Toy Story 4 (2019)
On The Road Of Life, There Are Old Friends, New Friends, And Stories That Change You.
Almost a decade after Toy Story 3 (2010) put a pretty definitive cap on Pixar’s saga of talking toys and the children they love, here comes Toy Story 4 to remind us that there’s life in the concept yet, even if it’s not as vibrant and impressive as it used to be. Perhaps new cast addition Forky (Tony Hale) is a metaphor for the whole thing.
Forky, a freakish figure cobbled together out of a plastic spork, pipe-cleaner, and a couple of googly eyes, is what young Bonnie (Madeleine McGraw) brings home from her first day of pre-school. He thinks he’s trash and keeps trying to hurl himself into the nearest bin (the cosmology underpinning the Toy Story films is still pretty horrifying), but to Bonnie, he’s her new best friend.
This is something of a blow to goodhearted cowboy doll Woody (Tom Hanks), who is still grappling with the fact that he’s a bit further down the totem pole being owned by Bonnie than he was when he was Andy’s number one toy. Things come to a head when, while on a family road trip, Woody encounters Bo Peep (Annie Potts), a porcelain nightlight that used to belong to Andy’s sister Molly but was given away years ago. Bo now lives out in the world by herself, doing her own thing as a permanently lost toy, with no kid to tie her down — is this a life that Woody could embrace?
So, yeah, that’s pretty complicated on a thematic level and adds new possibilities to the Toy Story cosmology (look, you may mock, but there are rules and systems at work here — if there weren’t, this would be Shrek). The problem is that Toy Story 3 closed things off perfectly, allowing for a self-perpetuating ongoing cycle of adventures for Woody and Buzz Lightyear (Tim Allen, who picks up a cheque for doing very little this time out) while acknowledging that we don’t actually need to see them — the story, in every really meaningful way, has been told.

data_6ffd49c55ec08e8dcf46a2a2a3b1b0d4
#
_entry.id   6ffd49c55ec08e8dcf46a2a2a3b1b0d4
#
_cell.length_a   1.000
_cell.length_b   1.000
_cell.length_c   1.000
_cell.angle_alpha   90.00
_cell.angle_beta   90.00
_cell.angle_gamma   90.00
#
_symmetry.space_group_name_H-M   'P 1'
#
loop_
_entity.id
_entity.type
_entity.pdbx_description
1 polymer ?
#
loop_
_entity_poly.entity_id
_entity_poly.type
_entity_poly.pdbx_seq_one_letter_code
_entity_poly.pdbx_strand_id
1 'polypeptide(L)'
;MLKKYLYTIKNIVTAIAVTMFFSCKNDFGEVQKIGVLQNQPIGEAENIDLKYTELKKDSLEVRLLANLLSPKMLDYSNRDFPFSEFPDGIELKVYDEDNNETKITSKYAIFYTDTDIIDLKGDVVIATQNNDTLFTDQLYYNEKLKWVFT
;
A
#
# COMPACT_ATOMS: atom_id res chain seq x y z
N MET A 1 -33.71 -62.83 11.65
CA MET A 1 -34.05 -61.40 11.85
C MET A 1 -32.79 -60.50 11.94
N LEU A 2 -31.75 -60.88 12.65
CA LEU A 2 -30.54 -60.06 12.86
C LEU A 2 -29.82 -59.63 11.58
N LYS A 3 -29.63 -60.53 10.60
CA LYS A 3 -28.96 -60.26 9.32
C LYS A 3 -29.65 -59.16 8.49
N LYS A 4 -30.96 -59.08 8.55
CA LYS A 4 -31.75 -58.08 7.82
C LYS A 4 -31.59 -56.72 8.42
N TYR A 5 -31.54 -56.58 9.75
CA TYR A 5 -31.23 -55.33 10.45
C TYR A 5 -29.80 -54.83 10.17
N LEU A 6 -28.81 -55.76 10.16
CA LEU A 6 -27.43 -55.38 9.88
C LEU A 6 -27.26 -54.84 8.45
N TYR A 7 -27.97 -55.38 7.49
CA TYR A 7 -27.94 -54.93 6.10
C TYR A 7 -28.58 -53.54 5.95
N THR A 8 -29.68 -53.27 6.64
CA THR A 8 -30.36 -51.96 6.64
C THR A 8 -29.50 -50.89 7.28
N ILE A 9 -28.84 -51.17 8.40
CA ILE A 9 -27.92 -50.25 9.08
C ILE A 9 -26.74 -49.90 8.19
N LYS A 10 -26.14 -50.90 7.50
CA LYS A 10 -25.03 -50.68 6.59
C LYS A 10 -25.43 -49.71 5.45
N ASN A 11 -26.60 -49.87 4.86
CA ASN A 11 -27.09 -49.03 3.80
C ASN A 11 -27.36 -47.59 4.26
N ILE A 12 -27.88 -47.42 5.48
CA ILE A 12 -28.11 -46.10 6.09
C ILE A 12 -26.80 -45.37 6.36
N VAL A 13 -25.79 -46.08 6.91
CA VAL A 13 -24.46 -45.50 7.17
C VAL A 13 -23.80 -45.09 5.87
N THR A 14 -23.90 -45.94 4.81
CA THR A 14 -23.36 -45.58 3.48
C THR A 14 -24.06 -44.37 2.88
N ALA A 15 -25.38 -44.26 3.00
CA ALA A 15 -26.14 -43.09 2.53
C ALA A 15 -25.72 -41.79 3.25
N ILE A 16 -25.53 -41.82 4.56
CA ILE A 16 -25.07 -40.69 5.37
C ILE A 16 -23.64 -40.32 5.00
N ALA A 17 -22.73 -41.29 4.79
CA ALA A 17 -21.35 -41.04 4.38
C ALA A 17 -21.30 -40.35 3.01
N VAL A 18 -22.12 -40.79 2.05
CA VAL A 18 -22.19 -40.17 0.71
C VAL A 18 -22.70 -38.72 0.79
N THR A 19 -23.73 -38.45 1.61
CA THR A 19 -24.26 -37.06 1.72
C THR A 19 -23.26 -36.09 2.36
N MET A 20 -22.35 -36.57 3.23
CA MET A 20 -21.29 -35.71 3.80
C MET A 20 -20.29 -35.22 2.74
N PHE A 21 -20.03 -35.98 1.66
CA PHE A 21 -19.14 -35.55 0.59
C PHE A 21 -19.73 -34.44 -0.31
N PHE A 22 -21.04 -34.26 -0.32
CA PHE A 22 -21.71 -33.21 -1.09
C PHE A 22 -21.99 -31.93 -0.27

So, Toy Story 4 is a kind of Further Adventures of … and it very much feels like it. I’m reminded of how 1999’s Toy Story 2 started life as a direct-to-video sequel and was bumped up to a theatrical release; Toy Story 4 feels, at least a little bit, like it should have traveled in the opposite direction. It’s an unnecessary elaboration, a side adventure that doesn’t feel like a holistic part of the main journey. The reasons for its existence feel, frankly, financial.
Which doesn’t, it should be noted, make it a bad movie. You’re going to have a good time with it if you’re predisposed to enjoy these flicks, and we are a couple of generations deep, audience-wise, into Toy Story being pretty integral to a lot of childhoods. It’s fun to spend time with Woody and … well, mainly Woody, come to think of it — the supporting cast barely gets a look-in this time around, which adds to the episodic feel, so voices like Wallace Shawn (Rex), Timothy Dalton (Mr. Pricklepants), John Ratzenberger (Hamm), Joan Cusack (Jessie), Kristen Schaal (Trixie), Don Rickles (Mr. Potato Head), and Estelle Harris (Mrs. Potato Head) bounce lightly off our timpani without leaving much of a mark.